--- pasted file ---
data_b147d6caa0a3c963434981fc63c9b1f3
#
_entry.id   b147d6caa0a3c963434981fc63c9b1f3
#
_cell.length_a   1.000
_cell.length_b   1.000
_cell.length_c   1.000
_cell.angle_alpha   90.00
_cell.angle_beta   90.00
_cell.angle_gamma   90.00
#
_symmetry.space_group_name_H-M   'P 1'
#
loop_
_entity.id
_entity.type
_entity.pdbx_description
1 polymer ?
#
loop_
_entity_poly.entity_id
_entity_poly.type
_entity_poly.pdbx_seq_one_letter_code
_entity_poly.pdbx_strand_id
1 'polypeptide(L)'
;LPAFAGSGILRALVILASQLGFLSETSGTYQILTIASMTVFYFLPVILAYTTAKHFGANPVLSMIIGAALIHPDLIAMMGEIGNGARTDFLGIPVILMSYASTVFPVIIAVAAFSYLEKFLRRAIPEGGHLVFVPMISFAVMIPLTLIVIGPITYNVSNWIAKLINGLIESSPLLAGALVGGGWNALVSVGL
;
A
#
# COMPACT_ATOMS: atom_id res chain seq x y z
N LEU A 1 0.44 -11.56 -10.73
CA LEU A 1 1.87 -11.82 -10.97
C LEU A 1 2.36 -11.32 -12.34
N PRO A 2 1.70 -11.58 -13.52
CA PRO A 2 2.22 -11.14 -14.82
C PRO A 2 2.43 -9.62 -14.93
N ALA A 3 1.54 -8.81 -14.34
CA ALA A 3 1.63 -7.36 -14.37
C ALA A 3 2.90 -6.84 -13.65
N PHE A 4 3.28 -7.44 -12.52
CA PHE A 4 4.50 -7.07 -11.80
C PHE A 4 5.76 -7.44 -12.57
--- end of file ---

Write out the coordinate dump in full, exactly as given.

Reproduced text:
data_b147d6caa0a3c963434981fc63c9b1f3
#
_entry.id   b147d6caa0a3c963434981fc63c9b1f3
#
_cell.length_a   1.000
_cell.length_b   1.000
_cell.length_c   1.000
_cell.angle_alpha   90.00
_cell.angle_beta   90.00
_cell.angle_gamma   90.00
#
_symmetry.space_group_name_H-M   'P 1'
#
loop_
_entity.id
_entity.type
_entity.pdbx_description
1 polymer ?
#
loop_
_entity_poly.entity_id
_entity_poly.type
_entity_poly.pdbx_seq_one_letter_code
_entity_poly.pdbx_strand_id
1 'polypeptide(L)'
;LPAFAGSGILRALVILASQLGFLSETSGTYQILTIASMTVFYFLPVILAYTTAKHFGANPVLSMIIGAALIHPDLIAMMGEIGNGARTDFLGIPVILMSYASTVFPVIIAVAAFSYLEKFLRRAIPEGGHLVFVPMISFAVMIPLTLIVIGPITYNVSNWIAKLINGLIESSPLLAGALVGGGWNALVSVGL
;
A
#
# COMPACT_ATOMS: atom_id res chain seq x y z
N LEU A 1 0.44 -11.56 -10.73
CA LEU A 1 1.87 -11.82 -10.97
C LEU A 1 2.36 -11.32 -12.34
N PRO A 2 1.70 -11.58 -13.52
CA PRO A 2 2.22 -11.14 -14.82
C PRO A 2 2.43 -9.62 -14.93
N ALA A 3 1.54 -8.81 -14.34
CA ALA A 3 1.63 -7.36 -14.37
C ALA A 3 2.90 -6.84 -13.65
N PHE A 4 3.28 -7.44 -12.52
CA PHE A 4 4.50 -7.07 -11.80
C PHE A 4 5.76 -7.44 -12.57